I’ve worked and traveled to Japan for the video game industry. I probably was the first woman to do that!!! So exciting and fun! My Japanese colleague sent me lots of stunning lacquerware, and I got a little hooked on manga. So getting the assignment for these two articles was a great joy to relive the relationships and thrills.
Bento Boxes and Japanese Lacquerware
Manga and Anime Mania
For this issue on People of Peace, I focused on two of the areas I love – running and education and submitted queries on two extraordinary people who have changed the world with their efforts towards peace and human dignity.
Malala Yousafzai: Youngest Winner of the Nobel Peace Prize
Malala Yousafzai has been a forthright advocate of a girl’s right to education in her native Pakistan since she started her blog when she was 11 years old. She spoke out with her father about the necessity of education, while under tremendous threat to her life. At 15, she was shot by the Taliban – a shot heard around the world. After a lengthy recovery she continues her efforts and was awarded the Nobel Peace Prize.
Tegla Loroupe — Olympian, Groundbreaking Marathoner & Peace Builder
Tegla has been underestimated her whole life. Her petite stature belies the power within. From a poor village in Kenya, she fought her way to become a leading runner, marathon, Olympian and record breaker. She did not turn her back on her country, but returned to use her stature and recognition to help others and her country for peace. She established Peace marathons and sought ways to bring peace to areas suffering from the effects of violence.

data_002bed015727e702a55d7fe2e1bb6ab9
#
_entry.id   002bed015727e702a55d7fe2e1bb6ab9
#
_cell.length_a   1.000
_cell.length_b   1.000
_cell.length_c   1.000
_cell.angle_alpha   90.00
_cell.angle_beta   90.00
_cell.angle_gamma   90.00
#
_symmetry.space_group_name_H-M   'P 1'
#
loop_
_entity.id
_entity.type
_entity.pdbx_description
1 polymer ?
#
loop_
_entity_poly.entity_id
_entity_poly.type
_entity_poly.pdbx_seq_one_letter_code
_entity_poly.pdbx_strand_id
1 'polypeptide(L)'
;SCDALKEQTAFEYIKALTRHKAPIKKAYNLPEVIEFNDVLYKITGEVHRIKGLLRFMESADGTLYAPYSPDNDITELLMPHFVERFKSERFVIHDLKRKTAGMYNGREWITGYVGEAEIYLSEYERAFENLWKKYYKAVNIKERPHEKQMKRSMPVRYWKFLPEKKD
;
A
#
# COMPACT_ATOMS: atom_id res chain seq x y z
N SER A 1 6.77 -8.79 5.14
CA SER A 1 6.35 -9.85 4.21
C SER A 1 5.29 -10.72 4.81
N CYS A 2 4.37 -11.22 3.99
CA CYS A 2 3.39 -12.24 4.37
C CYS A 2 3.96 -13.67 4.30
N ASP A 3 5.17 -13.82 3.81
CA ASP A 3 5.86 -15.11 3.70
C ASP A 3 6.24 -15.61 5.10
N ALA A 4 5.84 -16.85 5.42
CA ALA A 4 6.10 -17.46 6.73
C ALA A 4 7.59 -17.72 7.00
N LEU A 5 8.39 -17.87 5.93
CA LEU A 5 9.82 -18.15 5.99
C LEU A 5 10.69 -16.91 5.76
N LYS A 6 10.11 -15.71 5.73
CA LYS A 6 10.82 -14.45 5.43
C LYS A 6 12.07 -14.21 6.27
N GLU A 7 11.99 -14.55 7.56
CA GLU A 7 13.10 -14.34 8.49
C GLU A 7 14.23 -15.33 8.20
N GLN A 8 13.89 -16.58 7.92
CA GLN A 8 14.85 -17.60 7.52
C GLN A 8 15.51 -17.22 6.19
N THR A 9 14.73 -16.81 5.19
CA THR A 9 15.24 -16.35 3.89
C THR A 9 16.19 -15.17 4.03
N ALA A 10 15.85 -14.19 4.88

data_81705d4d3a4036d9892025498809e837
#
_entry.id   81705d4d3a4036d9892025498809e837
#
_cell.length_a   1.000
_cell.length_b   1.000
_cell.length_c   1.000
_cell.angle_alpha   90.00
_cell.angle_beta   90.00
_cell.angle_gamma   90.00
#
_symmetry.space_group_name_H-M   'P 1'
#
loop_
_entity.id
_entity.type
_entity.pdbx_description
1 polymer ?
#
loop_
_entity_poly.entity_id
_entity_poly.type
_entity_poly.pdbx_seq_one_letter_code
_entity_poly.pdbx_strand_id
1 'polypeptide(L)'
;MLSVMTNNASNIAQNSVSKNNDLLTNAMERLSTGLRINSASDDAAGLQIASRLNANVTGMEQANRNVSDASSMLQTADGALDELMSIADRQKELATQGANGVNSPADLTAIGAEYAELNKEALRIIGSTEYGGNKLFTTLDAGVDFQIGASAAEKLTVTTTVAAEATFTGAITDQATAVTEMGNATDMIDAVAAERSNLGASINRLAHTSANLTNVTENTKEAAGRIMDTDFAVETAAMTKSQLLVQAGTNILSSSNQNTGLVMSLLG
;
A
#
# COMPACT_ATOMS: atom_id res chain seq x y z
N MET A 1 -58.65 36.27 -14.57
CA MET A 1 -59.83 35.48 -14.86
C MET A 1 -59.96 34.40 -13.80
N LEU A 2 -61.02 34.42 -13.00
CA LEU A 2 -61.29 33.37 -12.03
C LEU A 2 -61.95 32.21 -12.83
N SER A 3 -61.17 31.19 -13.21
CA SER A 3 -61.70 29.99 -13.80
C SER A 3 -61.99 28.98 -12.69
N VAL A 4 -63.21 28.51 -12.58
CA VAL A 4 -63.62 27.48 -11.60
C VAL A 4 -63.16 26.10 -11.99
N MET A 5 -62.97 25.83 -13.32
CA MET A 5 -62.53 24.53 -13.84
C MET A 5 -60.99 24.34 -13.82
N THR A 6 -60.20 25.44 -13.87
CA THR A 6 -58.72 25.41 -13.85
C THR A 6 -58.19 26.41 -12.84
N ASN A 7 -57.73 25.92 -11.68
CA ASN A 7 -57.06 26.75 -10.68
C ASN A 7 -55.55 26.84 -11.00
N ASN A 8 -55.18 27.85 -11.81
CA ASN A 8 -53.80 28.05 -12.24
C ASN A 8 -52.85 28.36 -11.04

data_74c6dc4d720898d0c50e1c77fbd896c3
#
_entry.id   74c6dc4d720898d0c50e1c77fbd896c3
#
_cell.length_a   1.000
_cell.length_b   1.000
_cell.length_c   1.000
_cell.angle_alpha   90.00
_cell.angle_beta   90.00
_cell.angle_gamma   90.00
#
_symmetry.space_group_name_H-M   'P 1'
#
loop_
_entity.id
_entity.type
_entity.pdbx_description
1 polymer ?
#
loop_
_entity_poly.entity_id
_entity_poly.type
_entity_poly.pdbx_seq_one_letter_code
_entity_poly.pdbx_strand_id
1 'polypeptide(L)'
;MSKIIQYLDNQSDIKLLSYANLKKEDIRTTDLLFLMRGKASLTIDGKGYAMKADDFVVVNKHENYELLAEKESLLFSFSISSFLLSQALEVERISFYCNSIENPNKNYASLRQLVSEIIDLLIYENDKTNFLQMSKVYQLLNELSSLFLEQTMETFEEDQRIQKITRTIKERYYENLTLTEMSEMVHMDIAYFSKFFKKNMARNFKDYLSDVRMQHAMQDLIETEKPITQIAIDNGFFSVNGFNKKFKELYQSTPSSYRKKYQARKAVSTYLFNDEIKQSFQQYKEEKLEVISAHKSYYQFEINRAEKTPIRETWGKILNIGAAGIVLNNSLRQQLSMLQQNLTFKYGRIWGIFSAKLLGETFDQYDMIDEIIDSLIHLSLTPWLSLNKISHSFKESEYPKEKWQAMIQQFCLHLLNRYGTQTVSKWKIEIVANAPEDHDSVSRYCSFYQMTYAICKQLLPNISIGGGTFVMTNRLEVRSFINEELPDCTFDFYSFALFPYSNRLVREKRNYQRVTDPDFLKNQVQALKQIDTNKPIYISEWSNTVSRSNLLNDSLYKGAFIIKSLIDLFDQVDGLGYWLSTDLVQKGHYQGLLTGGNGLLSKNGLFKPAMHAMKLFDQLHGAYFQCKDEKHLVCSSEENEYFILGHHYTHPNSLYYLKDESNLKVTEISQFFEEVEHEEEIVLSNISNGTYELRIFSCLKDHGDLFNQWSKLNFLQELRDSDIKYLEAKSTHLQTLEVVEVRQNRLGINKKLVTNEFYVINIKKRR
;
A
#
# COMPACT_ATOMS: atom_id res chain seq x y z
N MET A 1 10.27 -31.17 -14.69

All around the world, people wear plaid. It might be one of the most best-known, well-recognized patterns in the world. The real honor for the pattern goes to Scotland, and the accurate Scottish name is “tartan.” The saying goes, ” All tartans are plaid, but not all plaids are tartans.”
Tartan describes the Scottish woven cloth. Read the article here.
It is a gift to have someone help you along a journey to improve, such as a coach or a counselor. But in writing, a published author who takes you under their wing, gives you critical, helpful commentary on your manuscript and provides guidance on revision is invaluable. The SCBWI Nevada Mentorship
Mentor, author Terri Farley (seated) and mentees l-r, me, Teri Stevens, Kay Inglis
program does exactly that. 12 published writers and illustrators select 2-3 mentees from the many applicants. For 6 months, after an initial meeting reviewing your entire work, the mentor gives you direction and advice to make your work stronger. This is an incredible gift and I am grateful to be in the program. There will be hard work in revising and redrafts, but what a special opportunity to have someone looking over to point me in the write direction!
I received assignments for two articles for the January 2018 issue of FACES Magazine’s Great Cities of the World: Tokyo. The articles are from my heart. I’ve worked in Tokyo on work assignments in the video game industry. There I met a colleague who became a life-long friend and business partner. He and I introduced Talking Mickey Mouse Watches to Japan, among other unique ventures. But most importantly, he enriched my life by showing me the beautiful culture, people, and history of Japan. Over the years, he has given my family innumerable amazing Japanese gifts, including fine Japanese Laquerware, a Battledore, pearls, intricate Japanese cracker tins and more.
The two articles that will appear in January 2018 are Manga and Anime Mania, a look at the incredible worldwide craze of Japanese comics and animation, and Bento Boxes and Japanese Laquerware, a peek into this historic, treasured serving ware for lunches and meals.